As such, Blood Bowl is about dealing as much as it is about winning. It is about trying to maintain control of the uncontrollable. It is about staying cool while luck abandons you and the feeling of tilt sets in. It is about accepting that fate took away your chances of winning a game and then manifesting the patience required to bring home the tie that keeps you in the running for first place. It is about looking at your wrecked team of completely smashed-to-bit players and realizing the cup is out of reach – but that placing 4th with this broken shell of a team would be a feat other coaches would salute you for.

In other words, Blood Bowl is a man’s game – regardless of the genitalia you might actually be sporting. If you whine when things do not go your way, if you often quit when things do not go as planned, or if you are the sort who cannot own and deal with misfortune easily, the amount of enjoyment you find in the game is limited.

As great as Blood Bowl is as a board game, it plays even better on the PC, at least in theory. Getting to the meat of the game – moving the pieces, outsmarting your opponent, developing your team through long leagues that last half a year or more – is simply much better suited to a digital environment. Both because it minimizes micromanagement, but also because it allows players to connect with each other from across the world.

It is odd, then, that Blood Bowl’s history as a digital product has been plagued by terrible releases of dubious quality.

Gettin' Digi With It

The first attempt to digitalize Blood Bowl came about as early as 1990. Tynesoft, a company behind a slew of games you probably do not and should not know, suggested the idea of building a Blood Bowl conversion on top of one of their existing games to Games Workshop. Games Workshop eagerly accepted, but, as time would soon tell, GW’s ability to pick competent developers would turn out to be nearly non-existent. Tynesoft went bankrupt before the game was even halfway done.

In 1995, Games Workshop handed the reigns for the Blood Bowl license to a much more seasoned developer. This developer you should know – if you do not, you are probably on the wrong website. Strategic Simulations Inc. have fathered some of the arguably best titles in RPG history – titans like 1988’s Pool of Radiance, 1990’s Eye of the Beholder and 1993’s Dark Sun: Shattered Lands. Without SSI, it is doubtful that games like Fallout or Baldur’s Gate would have existed, and thus equally doubtful that RPG Codex would ever have been a thing.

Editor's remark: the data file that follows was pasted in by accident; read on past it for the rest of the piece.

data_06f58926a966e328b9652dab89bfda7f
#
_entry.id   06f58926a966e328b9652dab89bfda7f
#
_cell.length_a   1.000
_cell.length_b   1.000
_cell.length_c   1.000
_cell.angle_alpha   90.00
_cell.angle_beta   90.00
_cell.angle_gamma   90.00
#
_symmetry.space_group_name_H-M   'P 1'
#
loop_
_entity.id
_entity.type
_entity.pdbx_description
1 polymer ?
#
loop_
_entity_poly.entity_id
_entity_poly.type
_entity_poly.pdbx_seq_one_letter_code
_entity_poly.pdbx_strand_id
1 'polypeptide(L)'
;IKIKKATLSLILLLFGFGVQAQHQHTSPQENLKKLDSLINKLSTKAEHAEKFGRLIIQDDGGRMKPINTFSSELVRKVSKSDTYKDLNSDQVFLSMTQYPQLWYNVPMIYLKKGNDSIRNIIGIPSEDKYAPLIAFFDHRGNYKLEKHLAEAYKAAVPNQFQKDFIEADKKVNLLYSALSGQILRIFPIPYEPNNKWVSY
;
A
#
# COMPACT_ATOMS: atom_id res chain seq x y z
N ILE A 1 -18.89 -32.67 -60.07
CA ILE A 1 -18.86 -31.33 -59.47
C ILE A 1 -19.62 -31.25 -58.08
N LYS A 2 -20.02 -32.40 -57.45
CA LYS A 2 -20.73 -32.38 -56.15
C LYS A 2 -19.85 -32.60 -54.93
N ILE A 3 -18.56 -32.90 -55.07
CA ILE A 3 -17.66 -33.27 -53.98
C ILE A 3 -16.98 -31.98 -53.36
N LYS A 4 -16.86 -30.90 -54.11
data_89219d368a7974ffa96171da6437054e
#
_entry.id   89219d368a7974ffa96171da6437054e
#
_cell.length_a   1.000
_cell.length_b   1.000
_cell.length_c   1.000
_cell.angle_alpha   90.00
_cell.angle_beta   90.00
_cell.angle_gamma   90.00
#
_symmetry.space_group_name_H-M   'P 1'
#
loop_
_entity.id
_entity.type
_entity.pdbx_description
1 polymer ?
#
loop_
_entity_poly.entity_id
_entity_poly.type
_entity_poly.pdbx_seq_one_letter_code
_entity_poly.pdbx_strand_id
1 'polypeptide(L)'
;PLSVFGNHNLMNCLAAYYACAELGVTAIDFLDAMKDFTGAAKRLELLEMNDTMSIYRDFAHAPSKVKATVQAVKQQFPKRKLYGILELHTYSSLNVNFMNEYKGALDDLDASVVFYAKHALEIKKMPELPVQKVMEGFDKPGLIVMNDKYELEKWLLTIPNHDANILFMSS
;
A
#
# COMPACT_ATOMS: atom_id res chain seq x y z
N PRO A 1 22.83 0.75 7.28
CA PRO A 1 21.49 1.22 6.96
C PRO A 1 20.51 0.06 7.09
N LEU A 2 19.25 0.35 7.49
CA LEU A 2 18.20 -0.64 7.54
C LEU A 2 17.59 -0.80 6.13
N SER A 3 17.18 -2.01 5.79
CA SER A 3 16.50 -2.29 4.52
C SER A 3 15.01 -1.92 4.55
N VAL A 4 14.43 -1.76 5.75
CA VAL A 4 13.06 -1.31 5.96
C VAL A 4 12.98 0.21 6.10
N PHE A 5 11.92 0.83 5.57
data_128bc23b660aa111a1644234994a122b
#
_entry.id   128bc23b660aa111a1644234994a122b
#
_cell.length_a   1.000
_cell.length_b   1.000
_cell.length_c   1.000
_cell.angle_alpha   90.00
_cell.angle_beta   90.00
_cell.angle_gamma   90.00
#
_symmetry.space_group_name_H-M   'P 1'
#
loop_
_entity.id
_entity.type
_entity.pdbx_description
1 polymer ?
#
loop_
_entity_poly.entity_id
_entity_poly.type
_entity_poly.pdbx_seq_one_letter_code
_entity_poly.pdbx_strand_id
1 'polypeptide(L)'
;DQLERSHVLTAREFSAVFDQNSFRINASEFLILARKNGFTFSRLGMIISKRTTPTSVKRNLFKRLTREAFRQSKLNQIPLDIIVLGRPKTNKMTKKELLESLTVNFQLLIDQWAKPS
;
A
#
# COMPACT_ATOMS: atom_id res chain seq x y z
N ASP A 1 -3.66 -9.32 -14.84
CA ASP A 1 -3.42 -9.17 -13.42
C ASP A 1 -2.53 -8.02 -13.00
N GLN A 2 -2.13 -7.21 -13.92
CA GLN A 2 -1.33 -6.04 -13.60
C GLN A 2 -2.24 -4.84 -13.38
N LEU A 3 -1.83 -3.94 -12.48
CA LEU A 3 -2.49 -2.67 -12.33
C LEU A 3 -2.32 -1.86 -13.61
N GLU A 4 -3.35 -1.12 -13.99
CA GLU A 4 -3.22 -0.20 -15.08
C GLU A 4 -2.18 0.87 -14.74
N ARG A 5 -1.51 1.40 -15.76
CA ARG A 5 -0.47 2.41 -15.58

Despite the experienced developer however, things did not go as planned. 1995’s Blood Bowl was received with a ‘meh’ from reviewers and fans alike. Games Workshop decided that that was it, and it would not be until 2009 that Blood Bowl would once again see an official, digital release.

In the meantime, Blood Bowl coaches everywhere were clamoring for some bowlin’. Tournaments of Blood Bowl (the board game variety) are hard to find, and with the popularization of the internet, coaches were starting to meet online. Demand for a digital multiplayer product was rising. The end result was the fan-developed client FUMBBL. It is probably the most basic way to play Blood Bowl, even today where, thanks to a new client developed in Java, there are some decent graphical representations of both pitch and players. Ironically, FUMBBL was – and is to this day – probably the objectively best version of Blood Bowl in terms of adhering to the game’s three core tenets: team management, playing games, and a functional league structure. There is full-fledged, rules-adherent team development. There is a vast variety of leagues from the “Blackbox” offering blind matchmaking to large, season-based leagues and small, short private leagues. In addition, the game works without a hitch, and any time a player suffers a connection drop or a similar problem, the game can simply be saved and picked up from its last known state at any point in the future. FUMBBL even sports a few obscure races that have not seen release even in 2009’s Blood Bowl, despite the latter's two expansion packs, such as the Slann and the Chaos Pact.

In short, FUMBBL – a free, fan-developed client for bowlin’ – remains to this day the only digital version of Blood Bowl devoid of problems. Save, of course, for the primitive graphics and the steep learning curve for actually planning matches. In 2015 you still need an IRC client and some tinkering with the FUMBBL website to play in the Blackbox, for example.

In the Noughties

In 2004, Blood Bowl was an all but obscure, forgotten title digitally as well as physically. Betting that the license was effectively abandonware, French developers Cyanide took it upon themselves to go and do something about that. Chaos League was Blood Bowl in all but name, and, considering its budget, the game ended up selling fairly well. Games Workshop, of course, took Chaos League as a massive slight against their company, even though they had not cared much, if at all, about the license for the past 10 years. Legal battles quickly ensued. Knowing that they would probably lose – and suffer a financial hit that could cripple the company – Cyanide scrambled to find a way out of their troubles. Looking at Cyanide’s history, one will find a long list of broken, mediocre games, all released to poor reviews and dissatisfaction among the player base. How does such a company manage to stay afloat over the course of 15 years?